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Noninvasive positive pressure ventilation (NPPV) should be considered only for patients who are breathing spontaneously.
Leaks and resistance in interface devices may reduce or eliminate the machine's ability to maintain the set pressure level.
Because of the risk of aspiration, do not restrain patients requiring a face mask on NPPV. The patient should be able to remove the mask in the event of vomiting.
NPPV is delivery of ventilatory support without the placement of an artificial airway (an endotracheal tube or tracheostomy); ventilatory support is provided through a nasal mask, nasal pillows, full-face mask, or helmet mask. NPPV is used to prevent airway obstruction during sleep; to maintain or improve ventilation, oxygenation, or both; and to provide respiratory muscle rest in patients in whom invasive mechanical ventilation is not possible, acceptable, or desired.1 Continuous positive airway pressure (CPAP) is the provision of continuous positive airway pressure throughout inspiration and expiration; bilevel positive airway pressure (BiPAP) is the administration of two levels of airway pressure, one during inspiration and another during expiration.
Modes of NPPV include CPAP and BiPAP:
Indications for NPPV include:
Absolute contraindications for NPPV include:
Relative contraindications for NPPV include:
An interface is the device that connects the noninvasive ventilator to the patient's airway.
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Rationale: Inappropriate interfaces and headgear reduce the effectiveness of NPPV and may increase complications and decrease compliance. Headgear is needed to stabilize the interface.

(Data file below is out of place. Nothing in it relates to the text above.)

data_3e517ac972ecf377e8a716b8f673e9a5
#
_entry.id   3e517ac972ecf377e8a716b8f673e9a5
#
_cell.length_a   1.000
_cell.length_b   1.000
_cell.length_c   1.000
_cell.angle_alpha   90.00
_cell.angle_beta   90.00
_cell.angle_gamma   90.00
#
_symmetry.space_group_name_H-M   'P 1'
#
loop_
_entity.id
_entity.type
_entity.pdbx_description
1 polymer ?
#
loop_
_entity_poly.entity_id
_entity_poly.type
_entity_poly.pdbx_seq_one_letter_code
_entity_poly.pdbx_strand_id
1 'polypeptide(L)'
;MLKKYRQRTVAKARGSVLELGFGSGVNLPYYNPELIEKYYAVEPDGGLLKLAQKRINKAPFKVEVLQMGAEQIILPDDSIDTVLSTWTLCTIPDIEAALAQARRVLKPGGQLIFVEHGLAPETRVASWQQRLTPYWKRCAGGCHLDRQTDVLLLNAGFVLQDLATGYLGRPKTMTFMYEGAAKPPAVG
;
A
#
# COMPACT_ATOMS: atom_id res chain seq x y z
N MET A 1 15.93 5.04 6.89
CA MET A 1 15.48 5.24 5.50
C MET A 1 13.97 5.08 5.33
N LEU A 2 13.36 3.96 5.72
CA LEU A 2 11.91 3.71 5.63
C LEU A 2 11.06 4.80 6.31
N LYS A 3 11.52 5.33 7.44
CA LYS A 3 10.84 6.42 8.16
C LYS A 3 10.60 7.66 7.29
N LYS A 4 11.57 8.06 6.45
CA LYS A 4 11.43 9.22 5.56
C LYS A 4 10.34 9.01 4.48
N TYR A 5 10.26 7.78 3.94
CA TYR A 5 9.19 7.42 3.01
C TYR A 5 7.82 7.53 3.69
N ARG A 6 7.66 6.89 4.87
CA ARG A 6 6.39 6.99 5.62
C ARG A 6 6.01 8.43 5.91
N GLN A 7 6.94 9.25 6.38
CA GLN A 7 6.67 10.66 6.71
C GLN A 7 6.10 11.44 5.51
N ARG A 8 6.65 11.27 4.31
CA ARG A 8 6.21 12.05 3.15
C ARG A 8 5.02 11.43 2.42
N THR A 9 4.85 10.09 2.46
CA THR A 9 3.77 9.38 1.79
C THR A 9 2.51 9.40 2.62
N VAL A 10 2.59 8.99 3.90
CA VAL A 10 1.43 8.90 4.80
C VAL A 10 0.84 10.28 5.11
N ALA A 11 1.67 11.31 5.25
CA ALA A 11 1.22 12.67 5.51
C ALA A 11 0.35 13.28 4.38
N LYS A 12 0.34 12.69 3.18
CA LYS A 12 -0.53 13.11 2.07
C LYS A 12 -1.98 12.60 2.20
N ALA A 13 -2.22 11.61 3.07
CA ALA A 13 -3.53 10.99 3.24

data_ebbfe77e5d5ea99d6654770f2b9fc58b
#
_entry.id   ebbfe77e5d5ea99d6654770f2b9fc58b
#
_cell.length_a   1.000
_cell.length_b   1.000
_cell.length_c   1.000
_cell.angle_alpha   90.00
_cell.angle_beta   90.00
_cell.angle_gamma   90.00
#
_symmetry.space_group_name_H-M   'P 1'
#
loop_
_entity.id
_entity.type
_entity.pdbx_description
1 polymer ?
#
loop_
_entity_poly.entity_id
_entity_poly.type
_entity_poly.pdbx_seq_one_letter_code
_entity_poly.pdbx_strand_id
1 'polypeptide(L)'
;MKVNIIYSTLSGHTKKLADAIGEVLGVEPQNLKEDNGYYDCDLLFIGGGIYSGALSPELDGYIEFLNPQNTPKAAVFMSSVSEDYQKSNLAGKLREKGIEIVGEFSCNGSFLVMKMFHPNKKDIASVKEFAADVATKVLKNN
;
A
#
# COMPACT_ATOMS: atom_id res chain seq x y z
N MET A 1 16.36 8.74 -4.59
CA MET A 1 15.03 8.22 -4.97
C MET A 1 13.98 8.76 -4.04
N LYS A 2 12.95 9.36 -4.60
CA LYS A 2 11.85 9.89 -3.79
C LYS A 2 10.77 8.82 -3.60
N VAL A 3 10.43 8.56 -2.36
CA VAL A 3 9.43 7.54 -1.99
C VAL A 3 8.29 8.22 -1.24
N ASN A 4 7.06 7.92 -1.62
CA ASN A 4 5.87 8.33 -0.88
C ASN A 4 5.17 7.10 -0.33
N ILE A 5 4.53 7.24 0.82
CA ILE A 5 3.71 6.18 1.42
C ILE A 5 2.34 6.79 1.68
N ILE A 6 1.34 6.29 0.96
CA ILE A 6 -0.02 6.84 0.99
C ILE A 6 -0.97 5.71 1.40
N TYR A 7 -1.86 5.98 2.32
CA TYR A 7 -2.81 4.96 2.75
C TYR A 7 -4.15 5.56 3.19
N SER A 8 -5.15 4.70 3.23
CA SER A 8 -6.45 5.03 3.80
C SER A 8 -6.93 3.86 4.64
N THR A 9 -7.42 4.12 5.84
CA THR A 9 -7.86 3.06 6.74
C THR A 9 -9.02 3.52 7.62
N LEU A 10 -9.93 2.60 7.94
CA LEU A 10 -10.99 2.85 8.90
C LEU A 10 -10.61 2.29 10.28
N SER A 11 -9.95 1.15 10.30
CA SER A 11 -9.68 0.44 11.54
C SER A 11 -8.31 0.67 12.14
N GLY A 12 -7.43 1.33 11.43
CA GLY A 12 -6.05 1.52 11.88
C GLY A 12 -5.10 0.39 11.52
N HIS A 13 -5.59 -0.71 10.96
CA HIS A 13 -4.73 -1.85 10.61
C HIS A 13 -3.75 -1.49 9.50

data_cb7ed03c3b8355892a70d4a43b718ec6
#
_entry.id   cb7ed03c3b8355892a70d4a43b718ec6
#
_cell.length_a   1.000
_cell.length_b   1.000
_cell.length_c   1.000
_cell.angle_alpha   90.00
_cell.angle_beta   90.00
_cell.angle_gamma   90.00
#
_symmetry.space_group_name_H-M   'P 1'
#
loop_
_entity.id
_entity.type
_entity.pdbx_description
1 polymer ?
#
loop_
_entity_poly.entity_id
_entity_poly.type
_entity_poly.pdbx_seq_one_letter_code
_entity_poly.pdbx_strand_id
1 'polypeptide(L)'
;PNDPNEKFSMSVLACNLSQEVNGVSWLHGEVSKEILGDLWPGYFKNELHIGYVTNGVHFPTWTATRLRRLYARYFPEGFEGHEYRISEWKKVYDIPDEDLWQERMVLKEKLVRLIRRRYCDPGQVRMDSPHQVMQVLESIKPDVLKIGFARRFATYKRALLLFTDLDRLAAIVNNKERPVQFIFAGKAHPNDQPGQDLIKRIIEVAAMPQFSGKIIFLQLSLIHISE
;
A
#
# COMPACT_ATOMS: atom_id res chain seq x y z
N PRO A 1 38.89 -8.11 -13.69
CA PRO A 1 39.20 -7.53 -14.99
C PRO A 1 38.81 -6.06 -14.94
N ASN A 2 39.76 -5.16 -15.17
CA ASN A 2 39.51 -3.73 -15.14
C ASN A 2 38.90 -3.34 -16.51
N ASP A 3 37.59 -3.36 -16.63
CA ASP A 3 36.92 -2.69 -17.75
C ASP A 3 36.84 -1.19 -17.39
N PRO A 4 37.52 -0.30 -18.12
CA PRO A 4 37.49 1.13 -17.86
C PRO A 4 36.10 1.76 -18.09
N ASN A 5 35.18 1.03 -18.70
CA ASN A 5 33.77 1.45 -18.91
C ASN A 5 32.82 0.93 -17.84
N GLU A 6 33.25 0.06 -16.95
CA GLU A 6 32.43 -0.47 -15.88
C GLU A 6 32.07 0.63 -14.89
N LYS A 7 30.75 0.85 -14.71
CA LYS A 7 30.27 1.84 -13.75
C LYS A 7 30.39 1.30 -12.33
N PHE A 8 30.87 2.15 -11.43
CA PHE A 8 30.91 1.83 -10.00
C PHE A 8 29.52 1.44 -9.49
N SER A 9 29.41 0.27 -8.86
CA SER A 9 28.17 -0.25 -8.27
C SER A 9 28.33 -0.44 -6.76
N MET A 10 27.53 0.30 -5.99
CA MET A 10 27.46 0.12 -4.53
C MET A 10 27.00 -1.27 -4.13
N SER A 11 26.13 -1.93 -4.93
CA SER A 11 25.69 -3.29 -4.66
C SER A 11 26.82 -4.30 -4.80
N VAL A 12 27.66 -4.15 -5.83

Avoid placing the mask too high over the eyes because doing so can create a leak in the system and can cause eye irritation.
Rationale: Assessing patterns of breathing and synchrony with the machine ensures delivery of a set pressure. Adequate support decreases a rapid and shallow breathing pattern and promotes a slower and deeper pattern.
Report ventilatory asynchrony to the practitioner.
Rationale: An ill-fitting mask affects the delivery of adequate pressure.
Reportable conditions: Visible secretions in the airway, inspiratory wheezes, expiratory crackles, diminished breath sounds, increased work of breathing, tachypnea, shallow respirations, tachycardia or bradycardia, hypertension or hypotension, cyanosis.
Reportable conditions: An ill-fitting interface and leaks around the interface
Rationale: NPPV can lead to increased gas flow to the stomach. Decompression of the stomach may be necessary.
Reportable conditions: Gastric distention, nausea, vomiting
Rationale: Increased secretions may impede ventilation.
Reportable conditions: Increased oral, nasal, or respiratory secretions
Rationale: Impaired skin integrity increases the risk of infection. The bridge of the nose and the cheeks are prone to skin breakdown.
Reportable condition: Pressure injury related to interface
Kelly, C.R., Higgins, A.R., Chandra, S. (2015). Videos in clinical medicine. Noninvasive positive-pressure ventilation. New England Journal of Medicine, 372(23), e30. doi:10.1056/NEJMvcm1313336
Adapted from Wiegand, D.L. (Ed.). (2017). AACN procedure manual for high acuity, progressive, and critical care (7th ed.). St. Louis: Elsevier.
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